The sixth History Salon is presented for the Victorian Seniors Festival 2018, and features Uncle Bart Willoughby and Uncle Selwyn Burns in conversation with Kirstyn Lindsay.


Uncle Bart and Uncle Selwyn’s histories are intertwined, through the history of Indigenous rock music in Australia. They’ve performed in numerous bands together, as well as composing and performing soundtracks together.


Their bands include No Fixed Address (Australia’s first Aboriginal rock group), Coloured Stone, and Mixed Business. Both currently perform in the Bart Willoughby band. No Fixed Address will be playing at Deakin Edge from 3.30 – 4.30pm. No bookings required.


Come along to The History Salon to hear their story.


Note: No Fixed Address with be playing the Victorian Seniors Festival, Deakin Edge, from 3.30-4.30pm, prior to The History Salon. No bookings required.


Join members of these iconic bands – No Fixed Address and Coloured Stone, as they chat with host, Kirstyn Lindsay, about their extensive musical careers.


Where: Deakin Edge, Federation Square, Melbourne
When: Wednesday 10 October, 6.30-7.30pm
How Much: Free, but please RSVP here




More information


Bart Willoughby founded No Fixed Address in 1978, with From My Eyes. The musical style was a fusion of reggae music with traditional Indigenous influences. They played their first large concert at The National Aboriginal Day in Taperoo, South Australia. Uncle Selwyn joined the band in 1983, as lead guitarist. Together, they’ve been playing in No Fixed Address at different times during their musical career. Together, they’ve also played in legendary rock band, Coloured Stone and Mixed Relations.


Willoughby has also performed in Yothu Yindi, and formed the band Mixed Relations with Uncle Selwyn in 1989, and has had a solo career since 1997. His band, the Bart Willoughby band, have been performing since 2007. He’s also recorded two organ albums – We Still Live on (2013) and Resonance (2017), which combines Melbourne Town Hall’s Grand Organ with recordings in the nature amphitheater in the Cathedral Gorge at the Bungle Bungles and the sounds of the Federation Bells.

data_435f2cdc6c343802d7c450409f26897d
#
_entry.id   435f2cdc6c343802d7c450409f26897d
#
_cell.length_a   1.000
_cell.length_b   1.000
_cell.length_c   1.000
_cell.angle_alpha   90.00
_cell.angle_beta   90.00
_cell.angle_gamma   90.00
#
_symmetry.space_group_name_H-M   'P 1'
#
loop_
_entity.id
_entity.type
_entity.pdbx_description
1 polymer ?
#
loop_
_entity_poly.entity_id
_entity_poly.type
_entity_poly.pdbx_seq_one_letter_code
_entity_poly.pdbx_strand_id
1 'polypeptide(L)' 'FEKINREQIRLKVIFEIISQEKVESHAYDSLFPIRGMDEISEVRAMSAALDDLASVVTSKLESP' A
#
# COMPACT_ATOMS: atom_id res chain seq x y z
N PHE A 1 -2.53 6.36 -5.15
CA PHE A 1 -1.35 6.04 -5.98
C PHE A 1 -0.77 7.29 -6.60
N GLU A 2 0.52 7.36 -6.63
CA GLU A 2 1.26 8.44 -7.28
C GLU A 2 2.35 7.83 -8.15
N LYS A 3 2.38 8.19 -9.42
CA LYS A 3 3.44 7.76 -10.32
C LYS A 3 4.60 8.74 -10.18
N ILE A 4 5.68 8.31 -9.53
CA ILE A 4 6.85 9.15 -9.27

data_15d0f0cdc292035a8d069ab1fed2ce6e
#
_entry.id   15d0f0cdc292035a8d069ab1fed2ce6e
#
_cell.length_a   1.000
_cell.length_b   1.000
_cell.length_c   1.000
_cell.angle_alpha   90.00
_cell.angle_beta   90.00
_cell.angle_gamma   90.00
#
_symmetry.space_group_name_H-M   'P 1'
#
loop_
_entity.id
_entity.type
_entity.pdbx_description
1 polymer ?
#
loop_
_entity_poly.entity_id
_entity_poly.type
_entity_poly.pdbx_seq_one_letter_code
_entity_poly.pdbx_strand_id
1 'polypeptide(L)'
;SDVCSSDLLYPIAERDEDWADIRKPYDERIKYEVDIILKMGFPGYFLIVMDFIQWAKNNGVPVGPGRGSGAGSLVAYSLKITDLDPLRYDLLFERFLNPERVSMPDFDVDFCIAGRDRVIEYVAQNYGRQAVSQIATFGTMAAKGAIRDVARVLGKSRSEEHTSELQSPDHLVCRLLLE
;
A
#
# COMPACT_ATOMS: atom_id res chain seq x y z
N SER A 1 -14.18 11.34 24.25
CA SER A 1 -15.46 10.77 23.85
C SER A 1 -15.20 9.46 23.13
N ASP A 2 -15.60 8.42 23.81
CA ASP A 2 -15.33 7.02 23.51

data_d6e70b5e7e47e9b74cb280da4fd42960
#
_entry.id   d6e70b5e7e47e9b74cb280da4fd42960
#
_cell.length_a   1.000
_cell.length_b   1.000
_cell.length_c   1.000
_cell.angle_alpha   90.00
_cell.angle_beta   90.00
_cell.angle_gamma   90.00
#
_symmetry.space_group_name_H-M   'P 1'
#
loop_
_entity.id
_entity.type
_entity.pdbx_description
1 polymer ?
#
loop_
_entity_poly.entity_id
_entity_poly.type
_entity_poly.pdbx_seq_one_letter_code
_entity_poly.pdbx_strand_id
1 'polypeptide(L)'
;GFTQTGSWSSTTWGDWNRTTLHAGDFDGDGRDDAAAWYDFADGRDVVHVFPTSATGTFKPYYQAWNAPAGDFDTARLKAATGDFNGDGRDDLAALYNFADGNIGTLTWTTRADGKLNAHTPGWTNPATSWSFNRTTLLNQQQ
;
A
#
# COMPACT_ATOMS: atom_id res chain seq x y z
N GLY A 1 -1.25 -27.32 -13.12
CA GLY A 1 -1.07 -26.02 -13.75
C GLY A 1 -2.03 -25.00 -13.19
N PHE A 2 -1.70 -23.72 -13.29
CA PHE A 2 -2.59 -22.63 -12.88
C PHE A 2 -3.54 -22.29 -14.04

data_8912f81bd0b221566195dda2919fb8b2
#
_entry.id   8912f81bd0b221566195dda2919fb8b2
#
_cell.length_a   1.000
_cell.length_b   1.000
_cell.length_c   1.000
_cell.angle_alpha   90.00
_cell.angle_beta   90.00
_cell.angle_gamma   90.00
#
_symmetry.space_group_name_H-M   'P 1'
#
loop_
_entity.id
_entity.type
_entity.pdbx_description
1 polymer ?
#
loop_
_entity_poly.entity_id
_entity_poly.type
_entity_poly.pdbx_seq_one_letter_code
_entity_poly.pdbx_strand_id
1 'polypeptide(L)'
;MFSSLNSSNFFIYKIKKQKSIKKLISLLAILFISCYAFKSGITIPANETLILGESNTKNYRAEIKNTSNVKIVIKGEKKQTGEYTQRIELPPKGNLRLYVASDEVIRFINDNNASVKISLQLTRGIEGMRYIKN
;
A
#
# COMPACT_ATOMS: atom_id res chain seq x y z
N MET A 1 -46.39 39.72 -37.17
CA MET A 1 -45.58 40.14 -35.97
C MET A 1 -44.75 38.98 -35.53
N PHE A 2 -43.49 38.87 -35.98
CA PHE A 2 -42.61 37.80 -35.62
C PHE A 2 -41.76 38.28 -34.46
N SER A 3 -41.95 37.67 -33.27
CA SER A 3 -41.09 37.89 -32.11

In 2016, No Fixed Address reformed, and they’re currently recording an album with the original members. Uncle Bart also continues to perform in the Bart Willoughby Band.


Uncle Selwyn was there at the beginning of Aboriginal rock music as the ultimate lead guitarist in No Fixed Address as early as 1983. He later joined Coloured Stone where, with Bunna Lawrie, he penned some of the classics of Aboriginal rock music.


He settled down in the mid-Eighties to have as family of five boys and two girls. His sons Tjimba and Narjic now go out as the Hip Hop Heroes the “Yung Warriors”, who he hopes to work with on his next collaboration, and his daughters are painting like their mother, the renowned painter Gabrielle Possum.


As his kids grew up a bit Selwyn revived his musical career and got together with Kutcha Edwards and Grant Hansen to form Blackfire. Later Selwyn recorded some new songs for his solo album Aboriginal Land dedicated to his Grandmother Marge Tucker, the founder of the Aboriginal Advancement League and his mother, Molly Dyer, was the founder of the Aboriginal Child Care Agency.


Selwyn is loved and appreciated by all his indigenous brothers and sisters and his whole community. He recently reunited and is playing with Black Fire, a band for which he was the principal songwriter and musical arranger and continues to perform with the Bart Willoughby along with working as a session guitarist on community and commercial recording projects.


No Fixed Address were inducted into the NIMA Hall of Fame in 2011 and the South Australian Music Hall of Fame in 2016. In that year they reformed and are touring the country with a new album out soon.



A picture of clouds with the words 'The History Salon' over the top.



A living encyclopedia of Blak Arts in Australia.


Our Elders created the opportunities we have today. We come from a 70,000+ year lineage of artists in this country, but we have very little written record of the heroes and mavericks that paved the way for Indigenous contemporary arts in Australia.


In honour of our traditions and ways of knowledge transfer, we gather, we listen and acknowledge the hard work that defined, inspired and transformed generations of Indigenous arts practice. The History Salon celebrates and shares stories from our Elders, informing new generations of their place in a long lineage of artistic practice.


Join us for a dynamic yarn with an Elder of the arts.




Yirramboi and Seniors Festival logos